Editor Evan Haga Introduces the December Issue

Singing praises of vocalist Cécile McLorin Salvant

In New York, I can usually tell how good a show is by how far I walk after it’s over. If the weather permits, I’ll skip the subway station I’m supposed to enter for the next one, or the one after that—anything to buy me more time to process what I’ve heard. When I experienced Sonny Rollins and Ornette Coleman onstage together at the Beacon Theatre in 2010, I skipped the train altogether.

John Abbott

Cecile McLorin Salvant

A week before Sandy ravaged the city, a second set by the 23-year-old singer Cécile McLorin Salvant, profiled in this issue’s Opening Chorus, sent me on another marathon stroll through Manhattan. A couple years back I watched Salvant win the Monk competition, and I recall thinking how for once that annual contest had a clear-cut winner. A precociousness in her poise and character argued she had more in common with the judging panel than with her fellow contestants. In short, I was impressed, like so many others. On this recent fall night, though, I was affected. As I trudged from Jazz at Lincoln Center through Times Square and farther downtown, I tried to pinpoint why.

The fundamentals of her singing—tone, intonation, phrasing, her graceful use of idiomatic technique—were gloriously precise. But more important, she represented a sort of antidote to what I view as being the vices of vocal jazz, a sub-genre rife with them. She projected intelligence but didn’t do it willfully. (I know, two reigning kings of self-aware hipsterism, Kurt Elling and Mark Murphy, are featured in this issue, but they do that thing with such brilliance they get a pass.) A beautiful woman in shorn hair and thick-rimmed glasses, she stylized herself in a way that accentuated her humanity. In other words, there was no cabaret sex-kitten shtick, which made the bawdy material all the more titillating. (Jazz and sex are for all adults—not just those who resemble noir-era sirens.) Her rapport with her band, led by pianist Aaron Diehl, seemed marked by respect and symbiosis rather than economic reality. When she sang in a foreign language, namely French, you could tell she actually speaks it.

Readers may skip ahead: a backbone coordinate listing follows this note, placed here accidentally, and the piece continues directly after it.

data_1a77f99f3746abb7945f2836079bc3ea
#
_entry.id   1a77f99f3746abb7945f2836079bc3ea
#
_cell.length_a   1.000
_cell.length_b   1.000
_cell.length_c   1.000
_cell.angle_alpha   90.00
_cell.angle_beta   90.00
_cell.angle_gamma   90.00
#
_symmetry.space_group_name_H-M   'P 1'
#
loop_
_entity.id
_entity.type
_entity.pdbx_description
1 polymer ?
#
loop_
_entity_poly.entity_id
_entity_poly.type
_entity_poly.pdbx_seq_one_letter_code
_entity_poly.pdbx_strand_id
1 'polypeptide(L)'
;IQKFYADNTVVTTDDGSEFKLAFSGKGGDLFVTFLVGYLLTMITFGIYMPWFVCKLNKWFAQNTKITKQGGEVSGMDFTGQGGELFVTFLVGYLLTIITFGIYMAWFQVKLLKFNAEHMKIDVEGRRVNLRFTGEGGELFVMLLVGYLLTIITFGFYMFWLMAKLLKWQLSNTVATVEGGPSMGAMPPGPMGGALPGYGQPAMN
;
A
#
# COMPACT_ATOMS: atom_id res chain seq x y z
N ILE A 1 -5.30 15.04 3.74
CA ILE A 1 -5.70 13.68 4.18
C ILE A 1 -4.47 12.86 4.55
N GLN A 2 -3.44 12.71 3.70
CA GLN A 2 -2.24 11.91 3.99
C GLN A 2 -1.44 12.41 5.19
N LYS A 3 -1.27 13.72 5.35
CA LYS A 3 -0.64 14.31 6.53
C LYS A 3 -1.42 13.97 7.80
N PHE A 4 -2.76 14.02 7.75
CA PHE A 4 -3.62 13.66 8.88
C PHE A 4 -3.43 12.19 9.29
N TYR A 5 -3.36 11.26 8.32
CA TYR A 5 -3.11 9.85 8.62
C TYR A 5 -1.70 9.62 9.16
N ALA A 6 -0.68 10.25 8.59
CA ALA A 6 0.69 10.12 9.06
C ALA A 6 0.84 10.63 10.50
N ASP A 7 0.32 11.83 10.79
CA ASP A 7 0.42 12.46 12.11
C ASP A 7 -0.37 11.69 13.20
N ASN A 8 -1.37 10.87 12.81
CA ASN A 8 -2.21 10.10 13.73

On “Woman Child,” the title track to her forthcoming album, she revealed a promising gift for melodic songcraft. As for the standards—“Autumn in New York” stopped time—she erased their touchstones and made them her own. The set extended healthily over an hour, but like all great gigs it was far too brief.

Originally published in December 2012


  • Jan 25, 2013 at 04:18PM Andrea_Wolper

    I'm scratching my head over this review. Don't get me wrong: Ms. Salvant is a talented rising star, and I'm glad Mr. Haga is helping to spread the word. But it's disappointing that in praising Ms. Salvant, Mr. Haga draws on worn-out stereotypes of female jazz singers; for one thing, it's not really much of a compliment that the “more important” thing about Ms. Salvant is that she doesn't fit the cliché. I get the feeling Mr. Haga doesn't have much respect for the art of jazz singing—a “sub-genre” he says is “rife” with “vice”—or its practitioners. (In fact, I suspect Mr. Haga falls into a different sub-genre: the “I don't usually like jazz singers, but this one's good--what a shock!” camp.) I can't help but wonder if Mr. Haga even takes in many vocalists; I say that because of all the jazz singers I know (and I know a lot of 'em, being one myself), I can't think of a single “cabaret sex kitten” or “noir-era siren.” Oh, I'm sure they're out there, but if that's what he's finding, then he's looking for jazz vocal love in all the wrong places. This city is full of intelligent, talented, and in many cases exciting and creative jazz singers. Some are solidly carrying on the traditions, and others are expanding the boundaries, carving out places in jazz on their own often singular terms. In other words, it's not that hard to find the real thing if you know where to look.

    Mr. Haga, please allow me to provide you with a list of female jazz singers you can see right here in New York. Whether or not you'll enjoy any of them will be a matter of personal taste, but I'm pretty sure you won't find a single one of them draped across a piano. I'm even more sure that clichéd image will start to fade—and maybe even disappear.

  • Feb 04, 2013 at 12:45PM Debbie Orta

    Andrea, I see your point and have to say I agree that reviewers do tend to single out their most recent 'favorite' jazz singer and proceed to make generalizations about jazz singers in general. It would be lovely to hear Evan Haga say that he also can see your point, and I hope he takes you up on your offer to get out and see that ladies who sing jazz are as varied as night and day, and very few are working solely based on imitating "Jessica Rabbit". However, I would also suggest to Evan that some singers may be physically classic beauties who capitalize on that as well. As long as they deliver a pleasing performance, it shouldn't be a negative. Take a look a Roberta Gambarini, a gifted and respected jazz singer who recently posted some very sexy promo pics on Facebook and performs in slinky dresses. She can't help being sexy. As the song says, 'you can't take that away from her'.

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